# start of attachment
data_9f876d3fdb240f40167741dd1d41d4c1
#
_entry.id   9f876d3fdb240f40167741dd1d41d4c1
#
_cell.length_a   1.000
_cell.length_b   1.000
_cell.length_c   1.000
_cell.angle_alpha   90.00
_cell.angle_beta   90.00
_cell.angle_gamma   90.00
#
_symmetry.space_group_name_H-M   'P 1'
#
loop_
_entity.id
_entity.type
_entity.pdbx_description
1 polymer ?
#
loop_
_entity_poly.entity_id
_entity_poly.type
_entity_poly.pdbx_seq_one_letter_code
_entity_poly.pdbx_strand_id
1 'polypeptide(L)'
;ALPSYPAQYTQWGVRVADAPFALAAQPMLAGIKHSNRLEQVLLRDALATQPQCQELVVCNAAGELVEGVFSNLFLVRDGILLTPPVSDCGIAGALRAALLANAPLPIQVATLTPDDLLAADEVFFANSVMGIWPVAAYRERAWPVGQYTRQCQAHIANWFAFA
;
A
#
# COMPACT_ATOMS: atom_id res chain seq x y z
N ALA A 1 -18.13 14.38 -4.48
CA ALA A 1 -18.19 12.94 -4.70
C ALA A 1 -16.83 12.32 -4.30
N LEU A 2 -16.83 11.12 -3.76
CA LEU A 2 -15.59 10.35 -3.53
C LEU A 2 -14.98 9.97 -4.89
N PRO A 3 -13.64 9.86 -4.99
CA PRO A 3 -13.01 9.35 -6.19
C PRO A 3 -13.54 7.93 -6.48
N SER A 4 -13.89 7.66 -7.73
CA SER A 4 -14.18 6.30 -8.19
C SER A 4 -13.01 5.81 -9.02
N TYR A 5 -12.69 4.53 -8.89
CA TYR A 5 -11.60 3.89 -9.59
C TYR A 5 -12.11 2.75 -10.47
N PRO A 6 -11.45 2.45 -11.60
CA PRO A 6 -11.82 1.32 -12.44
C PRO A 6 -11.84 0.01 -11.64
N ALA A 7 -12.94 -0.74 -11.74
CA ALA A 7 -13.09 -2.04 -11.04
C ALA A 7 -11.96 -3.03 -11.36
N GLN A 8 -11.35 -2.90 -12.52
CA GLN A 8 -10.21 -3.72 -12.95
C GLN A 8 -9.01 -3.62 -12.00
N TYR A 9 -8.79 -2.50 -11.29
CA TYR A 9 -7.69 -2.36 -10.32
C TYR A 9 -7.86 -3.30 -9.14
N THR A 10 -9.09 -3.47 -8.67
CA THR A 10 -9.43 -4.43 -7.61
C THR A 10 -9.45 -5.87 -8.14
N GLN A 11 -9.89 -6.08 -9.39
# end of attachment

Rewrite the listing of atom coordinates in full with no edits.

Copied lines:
data_9f876d3fdb240f40167741dd1d41d4c1
#
_entry.id   9f876d3fdb240f40167741dd1d41d4c1
#
_cell.length_a   1.000
_cell.length_b   1.000
_cell.length_c   1.000
_cell.angle_alpha   90.00
_cell.angle_beta   90.00
_cell.angle_gamma   90.00
#
_symmetry.space_group_name_H-M   'P 1'
#
loop_
_entity.id
_entity.type
_entity.pdbx_description
1 polymer ?
#
loop_
_entity_poly.entity_id
_entity_poly.type
_entity_poly.pdbx_seq_one_letter_code
_entity_poly.pdbx_strand_id
1 'polypeptide(L)'
;ALPSYPAQYTQWGVRVADAPFALAAQPMLAGIKHSNRLEQVLLRDALATQPQCQELVVCNAAGELVEGVFSNLFLVRDGILLTPPVSDCGIAGALRAALLANAPLPIQVATLTPDDLLAADEVFFANSVMGIWPVAAYRERAWPVGQYTRQCQAHIANWFAFA
;
A
#
# COMPACT_ATOMS: atom_id res chain seq x y z
N ALA A 1 -18.13 14.38 -4.48
CA ALA A 1 -18.19 12.94 -4.70
C ALA A 1 -16.83 12.32 -4.30
N LEU A 2 -16.83 11.12 -3.76
CA LEU A 2 -15.59 10.35 -3.53
C LEU A 2 -14.98 9.97 -4.89
N PRO A 3 -13.64 9.86 -4.99
CA PRO A 3 -13.01 9.35 -6.19
C PRO A 3 -13.54 7.93 -6.48
N SER A 4 -13.89 7.66 -7.73
CA SER A 4 -14.18 6.30 -8.19
C SER A 4 -13.01 5.81 -9.02
N TYR A 5 -12.69 4.53 -8.89
CA TYR A 5 -11.60 3.89 -9.59
C TYR A 5 -12.11 2.75 -10.47
N PRO A 6 -11.45 2.45 -11.60
CA PRO A 6 -11.82 1.32 -12.44
C PRO A 6 -11.84 0.01 -11.64
N ALA A 7 -12.94 -0.74 -11.74
CA ALA A 7 -13.09 -2.04 -11.04
C ALA A 7 -11.96 -3.03 -11.36
N GLN A 8 -11.35 -2.90 -12.52
CA GLN A 8 -10.21 -3.72 -12.95
C GLN A 8 -9.01 -3.62 -12.00
N TYR A 9 -8.79 -2.50 -11.29
CA TYR A 9 -7.69 -2.36 -10.32
C TYR A 9 -7.86 -3.30 -9.14
N THR A 10 -9.09 -3.47 -8.67
CA THR A 10 -9.43 -4.43 -7.61
C THR A 10 -9.45 -5.87 -8.14
N GLN A 11 -9.89 -6.08 -9.39